Emirates Stadium set to host UK Smash Major Albion 4

UK Smash has a big few months ahead of it, and one of the best tournament organisers in Europe is ensuring that 2019 is going to be a year to remember for every Ultimate fan. The Albion series, the biggest Smash tournament series held on English soil, is set to return with a bang this year, and the venue is none other than one of London's finest, the Emirates stadium, on July 6th and 7th.

To understand how this came about, we caught up with DAT team leader and Albion chief Tom ‘G-P’ Scott, to talk tournaments, Ultimate and going from running a decent-sized event in London to a Smash tournament in a state-of-the art, Premier League stadium. It’s safe to say he’s still buzzing following the release of the news, and the trailer for the event which highlights the community that is the bedrock for these high peaks.

How did it come about?
Albion was already established as the main annual fixture for Smash 4, and that obviously leads straight into Ultimate (the new title in the series). We already knew we needed to move venue, as our previous venue, the fantastic Bridge Academy, was already filling out at around 300 people, so we needed to go bigger. We looked at York Hall, and a few places in Stratford, and as we were looking around one of the members of the team, Eve, just said ‘hey, what about the Emirates Stadium?’.

And what was your reaction to that?
Obviously the initial thought was ‘don’t be ridiculous’, but equally I saw the potential, and was open to the idea if it was possible. I gave them a call, and I knew I was in for a fun ride when they asked me what company I was representing. We went to view it, and they gave us a quote for everything, which admittedly is steeper than we’re used to, but it’s well worth it, in my opinion.

So, do you think it’s good value, for what you’re getting?
I think if I looked at it from the pure perspective as a TO of what I’m paying and what I’m getting, I’d say no, but...it’s the Emirates Stadium. That in itself is a massive thing, but if it turns out not to be, that’s not a huge deal as I’ve never run events for profit anyway. If anything, I’m expecting to lose money on this event at the end of it all.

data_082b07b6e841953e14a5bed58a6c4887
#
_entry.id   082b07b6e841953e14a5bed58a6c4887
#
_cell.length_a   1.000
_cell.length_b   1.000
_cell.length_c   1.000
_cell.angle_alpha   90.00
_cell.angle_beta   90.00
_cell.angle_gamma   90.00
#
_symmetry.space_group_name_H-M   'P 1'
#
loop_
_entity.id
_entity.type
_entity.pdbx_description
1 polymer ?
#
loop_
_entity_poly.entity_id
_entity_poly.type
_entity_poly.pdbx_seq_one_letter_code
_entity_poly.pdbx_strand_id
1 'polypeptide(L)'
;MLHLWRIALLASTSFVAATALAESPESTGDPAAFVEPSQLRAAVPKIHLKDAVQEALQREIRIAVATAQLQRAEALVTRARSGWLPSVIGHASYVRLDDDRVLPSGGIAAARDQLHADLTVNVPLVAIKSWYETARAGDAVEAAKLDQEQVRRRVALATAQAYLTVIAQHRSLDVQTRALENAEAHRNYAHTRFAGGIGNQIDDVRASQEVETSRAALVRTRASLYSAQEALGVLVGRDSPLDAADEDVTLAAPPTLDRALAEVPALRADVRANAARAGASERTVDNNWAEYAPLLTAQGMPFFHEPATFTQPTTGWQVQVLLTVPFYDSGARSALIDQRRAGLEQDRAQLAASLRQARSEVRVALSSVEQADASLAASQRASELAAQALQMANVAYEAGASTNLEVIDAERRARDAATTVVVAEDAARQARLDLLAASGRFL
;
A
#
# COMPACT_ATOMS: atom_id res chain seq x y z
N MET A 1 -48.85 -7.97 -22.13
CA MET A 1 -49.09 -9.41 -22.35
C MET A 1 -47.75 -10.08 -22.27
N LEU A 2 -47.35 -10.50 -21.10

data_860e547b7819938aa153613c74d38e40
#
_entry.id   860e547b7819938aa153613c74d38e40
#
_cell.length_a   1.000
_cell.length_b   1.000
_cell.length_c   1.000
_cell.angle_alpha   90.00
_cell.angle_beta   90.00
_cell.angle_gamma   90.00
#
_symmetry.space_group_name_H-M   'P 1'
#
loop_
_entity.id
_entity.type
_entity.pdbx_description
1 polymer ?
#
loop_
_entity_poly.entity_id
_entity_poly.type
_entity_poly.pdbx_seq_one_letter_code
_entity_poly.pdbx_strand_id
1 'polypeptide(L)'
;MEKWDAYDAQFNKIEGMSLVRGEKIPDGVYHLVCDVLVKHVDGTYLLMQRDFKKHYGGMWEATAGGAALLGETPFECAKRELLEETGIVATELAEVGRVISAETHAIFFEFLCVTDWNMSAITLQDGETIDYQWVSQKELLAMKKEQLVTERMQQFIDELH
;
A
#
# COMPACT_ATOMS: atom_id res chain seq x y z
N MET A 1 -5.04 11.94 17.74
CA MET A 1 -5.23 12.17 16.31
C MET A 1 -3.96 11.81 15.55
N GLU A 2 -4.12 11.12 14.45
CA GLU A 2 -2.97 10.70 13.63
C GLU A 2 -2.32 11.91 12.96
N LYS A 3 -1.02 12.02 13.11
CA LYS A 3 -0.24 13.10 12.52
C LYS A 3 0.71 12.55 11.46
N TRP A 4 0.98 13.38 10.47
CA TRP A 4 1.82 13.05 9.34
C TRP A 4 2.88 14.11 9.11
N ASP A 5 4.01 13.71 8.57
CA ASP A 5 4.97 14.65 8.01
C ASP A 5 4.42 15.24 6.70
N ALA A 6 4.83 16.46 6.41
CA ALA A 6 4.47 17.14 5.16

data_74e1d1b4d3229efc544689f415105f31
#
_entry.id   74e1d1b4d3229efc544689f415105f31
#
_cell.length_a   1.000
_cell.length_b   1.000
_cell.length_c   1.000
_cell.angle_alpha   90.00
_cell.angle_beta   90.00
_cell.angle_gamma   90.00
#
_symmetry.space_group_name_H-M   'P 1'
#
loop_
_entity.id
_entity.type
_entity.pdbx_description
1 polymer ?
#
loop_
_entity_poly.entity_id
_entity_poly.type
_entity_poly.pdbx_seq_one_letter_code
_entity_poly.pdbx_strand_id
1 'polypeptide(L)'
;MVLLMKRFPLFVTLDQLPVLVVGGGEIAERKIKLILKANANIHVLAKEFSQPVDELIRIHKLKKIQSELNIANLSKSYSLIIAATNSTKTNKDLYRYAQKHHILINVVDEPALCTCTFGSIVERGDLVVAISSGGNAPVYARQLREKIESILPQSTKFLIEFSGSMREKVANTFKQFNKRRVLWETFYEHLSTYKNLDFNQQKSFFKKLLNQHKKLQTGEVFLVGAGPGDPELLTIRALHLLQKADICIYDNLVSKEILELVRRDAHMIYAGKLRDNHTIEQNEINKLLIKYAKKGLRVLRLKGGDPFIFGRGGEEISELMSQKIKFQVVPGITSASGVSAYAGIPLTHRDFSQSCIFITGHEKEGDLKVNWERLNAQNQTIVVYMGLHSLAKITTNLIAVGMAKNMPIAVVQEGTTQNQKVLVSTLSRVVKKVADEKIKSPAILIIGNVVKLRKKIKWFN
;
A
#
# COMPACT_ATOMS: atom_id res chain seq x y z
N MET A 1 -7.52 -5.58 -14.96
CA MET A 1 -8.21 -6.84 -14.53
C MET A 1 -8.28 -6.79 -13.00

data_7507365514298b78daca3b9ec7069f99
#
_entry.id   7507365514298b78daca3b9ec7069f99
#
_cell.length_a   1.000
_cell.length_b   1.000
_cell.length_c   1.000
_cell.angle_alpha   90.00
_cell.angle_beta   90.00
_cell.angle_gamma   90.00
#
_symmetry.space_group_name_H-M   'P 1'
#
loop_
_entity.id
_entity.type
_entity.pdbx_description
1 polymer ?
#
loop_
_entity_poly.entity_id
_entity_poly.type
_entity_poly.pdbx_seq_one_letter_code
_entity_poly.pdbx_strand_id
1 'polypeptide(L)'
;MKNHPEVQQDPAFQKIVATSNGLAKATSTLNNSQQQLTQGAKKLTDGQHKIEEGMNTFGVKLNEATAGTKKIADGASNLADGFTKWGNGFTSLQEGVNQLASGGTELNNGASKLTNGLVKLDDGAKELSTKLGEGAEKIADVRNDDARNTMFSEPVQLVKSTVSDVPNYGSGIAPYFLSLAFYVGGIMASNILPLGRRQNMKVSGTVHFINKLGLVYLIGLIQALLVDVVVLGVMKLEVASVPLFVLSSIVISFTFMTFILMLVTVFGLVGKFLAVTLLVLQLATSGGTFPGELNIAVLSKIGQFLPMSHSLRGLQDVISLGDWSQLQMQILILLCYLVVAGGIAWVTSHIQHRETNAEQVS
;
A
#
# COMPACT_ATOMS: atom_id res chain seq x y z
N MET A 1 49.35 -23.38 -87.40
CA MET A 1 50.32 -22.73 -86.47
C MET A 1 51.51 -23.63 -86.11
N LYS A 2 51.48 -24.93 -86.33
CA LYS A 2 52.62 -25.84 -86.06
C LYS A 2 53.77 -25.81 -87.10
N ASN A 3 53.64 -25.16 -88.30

The concept of an offline tournament for it was mind-blowing to them

What are the challenges of working at a venue like this?
Well, with this being a more professional venue, and the cashflow being that much higher I’m having to make sure all the financials are done by the book. Beforehand, you could be a little bit relaxed with it all, even if you were keeping track of everything, but you wouldn’t be taking invoices for petrol receipts, for example. When it comes around to paying the tax at the end, I’ve got to make sure it’s all sorted.

What did the folk at the Emirates think of Smash?
They needed me to run them through exactly how it all works. I went down there to see the venue, and we were there for around two hours, and they didn’t know what it was at all. They understood what gaming was, but they’d never heard of any event like this, and the concept of an offline tournament for it was mind-blowing to them, so I showed them stuff from previous Albions and they were pretty amazed.

What do you think this event can do for UK Smash going forward?
I don’t even know if it’s just a UK thing, to be honest, it could be bigger than just one country. I think it’s an enormous undertaking and the sort of thing that is going to…well, to put it in perspective, this might be the first s-tier tournament to take place outside of America. That in itself could open the floodgates and increase the amount people travel outside their own countries, which has always been a problem with US players dominating the scene.

How does it feel to make history this way?
Well, I haven’t done it yet (laughs). I find it quite funny, because the town I now work in, the council I work for manages the venue I hosted my very first tournament in, so I’ve come full circle in a weird way. I never thought I’d get to this point, when I started I just wanted more events happening and now I’m about to host a Smash tournament at the Emirates. So yep, pretty crazy.

With that, Tom was back to work, so we left it there, but it is amazing to think how far Smash has come in such a short length of time. After the CSGO Major in London and Dota doing so well in the Midlands, maybe this is the next esport to truly bloom in this part of the world. With the likes of Tom working so hard to keep the scene thriving, things will go from strength to strength, no doubt, and we can’t wait to see how the action unfolds at the Emirates.